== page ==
Your child’s success in school is dependent upon a wide variety of factors. Certainly, the quality of programming at your child’s school, the quality of your child’s teacher, and access to quality resources are all critical components of your child’s success. But the factor that is most important for your child’s academic achievement is your involvement in their educational process.
According to the Michigan Department of Education, parental involvement is twice as predictive of a child’s academic success than socioeconomic status. Yet, the same report also notes that a lack of parental involvement is the largest issue facing public schools today. There are likely many reasons for this gap, not the least of which is that some parents just don’t know how to help their children when they bring schoolwork home. However, involvement in your child’s education does not begin and end with struggling to help them with homework. There are many methods you can employ to help your child achieve his or her academic potential, and here are nine ways you can naturally incorporate into your child's academic support.
Create a Routine and Stick to It
A major barrier that many parents face is simply finding the time in their schedules to sit down with their children to talk about school, review work, and provide assistance when needed. This has become even more difficult in recent years as children have become so involved with technologies like mobile phones, tablets, and social media that can occupy much of their time.
To overcome these barriers, develop a daily schedule whereby your child has a specific time to attend to their schoolwork. The time that your child uses for homework may vary, but their input should be sought as to when homework time will be. Bear in mind that it is generally accepted that homework should not be done right after school. Children need some time to unwind, have a snack, and let their brains recharge after a long day of academic work. Instead, setting aside time before . . . read more
While some school districts have moved to year-round schedules, most still adhere to the traditional nine-month calendar, with a winter break, spring break, and a lengthy summer break sprinkled throughout the year. These vacations offer much-needed respite from school, but even spring break, which is typically only a week, can have a measurable negative impact on a child’s mental acuity. At 10-12 weeks, summer vacation can result in a substantial brain drain that can significantly impact your child’s education.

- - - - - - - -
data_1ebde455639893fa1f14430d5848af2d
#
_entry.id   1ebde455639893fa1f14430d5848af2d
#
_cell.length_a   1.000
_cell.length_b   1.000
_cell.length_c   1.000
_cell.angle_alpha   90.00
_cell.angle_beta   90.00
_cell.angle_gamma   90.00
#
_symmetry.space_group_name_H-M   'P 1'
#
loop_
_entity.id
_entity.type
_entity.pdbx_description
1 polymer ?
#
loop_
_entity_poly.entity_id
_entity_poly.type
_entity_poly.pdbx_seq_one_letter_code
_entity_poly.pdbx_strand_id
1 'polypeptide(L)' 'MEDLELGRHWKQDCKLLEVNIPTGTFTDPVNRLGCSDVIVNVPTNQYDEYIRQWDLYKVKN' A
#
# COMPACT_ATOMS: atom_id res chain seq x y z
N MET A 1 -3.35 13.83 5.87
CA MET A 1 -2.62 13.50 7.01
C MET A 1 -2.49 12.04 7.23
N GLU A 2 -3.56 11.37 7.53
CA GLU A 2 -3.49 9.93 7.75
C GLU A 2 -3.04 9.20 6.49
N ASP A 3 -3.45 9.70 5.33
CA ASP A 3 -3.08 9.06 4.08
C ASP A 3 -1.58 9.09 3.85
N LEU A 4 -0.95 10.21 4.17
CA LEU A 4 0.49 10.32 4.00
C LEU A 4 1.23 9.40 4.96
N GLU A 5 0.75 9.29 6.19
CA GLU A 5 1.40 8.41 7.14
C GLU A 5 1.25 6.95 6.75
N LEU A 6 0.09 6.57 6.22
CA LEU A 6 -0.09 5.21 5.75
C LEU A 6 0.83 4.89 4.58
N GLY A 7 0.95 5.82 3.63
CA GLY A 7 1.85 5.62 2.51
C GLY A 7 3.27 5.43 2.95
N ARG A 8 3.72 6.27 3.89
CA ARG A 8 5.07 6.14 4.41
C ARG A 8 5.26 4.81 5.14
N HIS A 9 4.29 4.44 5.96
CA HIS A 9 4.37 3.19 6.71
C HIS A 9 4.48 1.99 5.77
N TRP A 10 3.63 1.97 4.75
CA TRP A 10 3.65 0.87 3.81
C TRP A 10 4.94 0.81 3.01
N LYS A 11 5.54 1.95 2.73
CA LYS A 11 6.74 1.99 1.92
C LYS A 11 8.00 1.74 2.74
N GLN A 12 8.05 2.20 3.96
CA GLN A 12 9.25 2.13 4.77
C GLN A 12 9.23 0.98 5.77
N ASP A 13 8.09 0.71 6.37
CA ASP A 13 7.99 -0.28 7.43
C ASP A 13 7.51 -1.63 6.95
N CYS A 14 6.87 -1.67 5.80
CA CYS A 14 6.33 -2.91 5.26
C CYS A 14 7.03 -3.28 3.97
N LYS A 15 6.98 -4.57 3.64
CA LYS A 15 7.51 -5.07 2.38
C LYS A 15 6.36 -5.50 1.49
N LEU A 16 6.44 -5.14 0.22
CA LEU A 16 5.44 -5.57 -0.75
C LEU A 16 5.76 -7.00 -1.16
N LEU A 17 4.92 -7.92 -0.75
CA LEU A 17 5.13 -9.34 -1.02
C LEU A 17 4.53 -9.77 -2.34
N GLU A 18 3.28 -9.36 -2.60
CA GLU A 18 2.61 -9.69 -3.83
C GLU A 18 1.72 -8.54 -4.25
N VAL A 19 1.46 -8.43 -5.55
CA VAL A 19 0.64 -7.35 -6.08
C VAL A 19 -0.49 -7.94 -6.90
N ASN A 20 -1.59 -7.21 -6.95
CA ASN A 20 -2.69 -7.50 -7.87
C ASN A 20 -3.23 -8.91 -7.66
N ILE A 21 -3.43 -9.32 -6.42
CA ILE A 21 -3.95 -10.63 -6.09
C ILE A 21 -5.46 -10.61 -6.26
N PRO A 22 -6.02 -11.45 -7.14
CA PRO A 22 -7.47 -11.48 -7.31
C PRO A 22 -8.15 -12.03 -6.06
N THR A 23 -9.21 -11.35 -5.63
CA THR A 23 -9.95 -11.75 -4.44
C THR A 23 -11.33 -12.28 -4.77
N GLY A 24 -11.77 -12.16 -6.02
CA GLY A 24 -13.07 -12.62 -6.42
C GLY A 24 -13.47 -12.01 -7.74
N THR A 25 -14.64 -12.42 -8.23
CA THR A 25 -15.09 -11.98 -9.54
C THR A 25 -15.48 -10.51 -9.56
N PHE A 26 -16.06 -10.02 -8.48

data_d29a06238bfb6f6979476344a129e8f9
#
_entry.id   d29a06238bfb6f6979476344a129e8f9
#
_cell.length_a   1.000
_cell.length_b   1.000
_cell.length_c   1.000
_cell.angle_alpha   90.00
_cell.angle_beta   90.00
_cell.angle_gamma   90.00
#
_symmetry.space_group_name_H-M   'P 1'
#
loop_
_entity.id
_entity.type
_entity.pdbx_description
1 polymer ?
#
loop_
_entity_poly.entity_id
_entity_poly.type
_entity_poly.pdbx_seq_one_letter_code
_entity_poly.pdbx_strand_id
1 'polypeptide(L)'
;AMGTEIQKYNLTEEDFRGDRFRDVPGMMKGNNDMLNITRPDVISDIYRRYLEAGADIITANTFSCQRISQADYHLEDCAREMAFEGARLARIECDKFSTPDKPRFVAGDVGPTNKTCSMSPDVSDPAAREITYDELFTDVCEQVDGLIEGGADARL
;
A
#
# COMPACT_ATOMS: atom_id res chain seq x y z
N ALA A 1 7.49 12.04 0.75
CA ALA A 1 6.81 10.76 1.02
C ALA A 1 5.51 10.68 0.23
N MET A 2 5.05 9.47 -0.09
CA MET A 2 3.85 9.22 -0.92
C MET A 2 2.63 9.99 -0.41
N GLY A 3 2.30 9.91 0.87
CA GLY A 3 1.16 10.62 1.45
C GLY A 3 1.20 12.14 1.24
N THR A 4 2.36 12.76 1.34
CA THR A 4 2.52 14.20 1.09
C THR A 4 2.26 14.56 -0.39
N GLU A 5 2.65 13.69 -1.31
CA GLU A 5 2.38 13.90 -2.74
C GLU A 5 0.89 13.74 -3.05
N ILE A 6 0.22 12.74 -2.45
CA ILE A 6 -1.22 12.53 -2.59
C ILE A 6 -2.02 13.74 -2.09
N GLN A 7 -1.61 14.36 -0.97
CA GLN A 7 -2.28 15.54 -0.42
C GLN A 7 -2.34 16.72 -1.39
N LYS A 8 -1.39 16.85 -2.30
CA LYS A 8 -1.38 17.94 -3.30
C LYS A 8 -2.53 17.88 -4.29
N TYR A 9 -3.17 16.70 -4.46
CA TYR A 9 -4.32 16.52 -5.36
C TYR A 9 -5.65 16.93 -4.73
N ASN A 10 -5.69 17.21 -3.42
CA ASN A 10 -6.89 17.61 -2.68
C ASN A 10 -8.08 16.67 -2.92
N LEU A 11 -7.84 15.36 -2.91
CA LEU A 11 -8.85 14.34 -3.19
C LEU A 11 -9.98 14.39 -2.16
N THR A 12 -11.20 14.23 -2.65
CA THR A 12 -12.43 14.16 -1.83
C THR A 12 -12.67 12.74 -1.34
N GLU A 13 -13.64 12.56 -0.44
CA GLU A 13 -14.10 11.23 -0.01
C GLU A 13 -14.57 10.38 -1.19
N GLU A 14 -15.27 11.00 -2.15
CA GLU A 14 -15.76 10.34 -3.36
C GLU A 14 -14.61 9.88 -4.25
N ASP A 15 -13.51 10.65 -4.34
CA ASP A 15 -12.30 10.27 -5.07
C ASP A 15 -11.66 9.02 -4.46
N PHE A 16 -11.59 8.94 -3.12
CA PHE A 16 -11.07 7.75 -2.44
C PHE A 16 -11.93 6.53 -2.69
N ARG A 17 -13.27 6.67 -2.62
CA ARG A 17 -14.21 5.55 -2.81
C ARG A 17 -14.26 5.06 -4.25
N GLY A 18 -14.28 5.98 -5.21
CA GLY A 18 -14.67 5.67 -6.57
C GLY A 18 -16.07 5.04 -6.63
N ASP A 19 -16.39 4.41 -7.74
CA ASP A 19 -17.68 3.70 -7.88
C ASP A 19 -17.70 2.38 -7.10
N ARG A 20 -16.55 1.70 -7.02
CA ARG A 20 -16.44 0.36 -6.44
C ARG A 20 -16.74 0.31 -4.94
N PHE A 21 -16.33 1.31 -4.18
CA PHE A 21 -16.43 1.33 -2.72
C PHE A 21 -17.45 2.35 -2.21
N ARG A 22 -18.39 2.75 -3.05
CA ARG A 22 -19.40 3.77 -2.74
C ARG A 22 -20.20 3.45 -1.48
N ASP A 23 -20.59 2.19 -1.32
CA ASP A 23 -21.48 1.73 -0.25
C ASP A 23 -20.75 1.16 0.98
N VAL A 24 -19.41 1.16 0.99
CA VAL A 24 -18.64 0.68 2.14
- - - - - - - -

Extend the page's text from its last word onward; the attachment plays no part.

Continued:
What is Brain Drain?
As the saying goes, if you don’t use it, you lose it. According to research, over the course of summer vacation, students lose between 2 to 2 ½ months of math skills from the previous year’s learning. This loss of computational understanding is experienced by children regardless of their background or family income. Some students also experience significant setbacks in reading ability as well. Students with a low socioeconomic status can lose up to three months of reading skills in just 2-3 months of summer break. These deficits also appear during the shorter winter and spring vacations, although not in nearly as robust a fashion.
The vacation brain drain is a serious issue for children of all ages, but the stakes are much higher for kids in high school. With SATs, ACTs, AP and IB courses, and other high-demand academic requirements, high schoolers can little afford to return to school having lost 2-3 months of academic skills. Fortunately, this brain drain can be substantially or completely reversed if children participate in meaningful learning over the course of their various vacations.
Meaningful learning doesn’t necessarily mean your child needs to attend summer school or spend each day of winter break hunched over a book. There are all sorts of fun and creative ways that you can keep your child’s mind active. Many of these methods make learning fun so that your child won’t even realize that he or she is learning!
Take Advantage of Teachable Moments
Keeping your children engaged in . . . read more
- Practices: Students master investigative behaviors that are key to scientific exploration and theory development about the natural world. These include, but are not limited to, the steps of the Scientific Method and their associated practices.
- Crosscutting Concepts: Students learn concepts that are applicable to all disciplines of science, using common ideas such as patterns, cause and effect, stability, and change. Using this framework provides an organizational structure in which children can relate knowledge from one scientific field to another.
- Core Ideas: Seminal concepts within science focus the curriculum on ideas that have broad applicability, provide key tools for understanding ideas and solving problems, relate to social or personal concerns, and are learnable over the course of multiple grades at increasingly deep levels of rigor.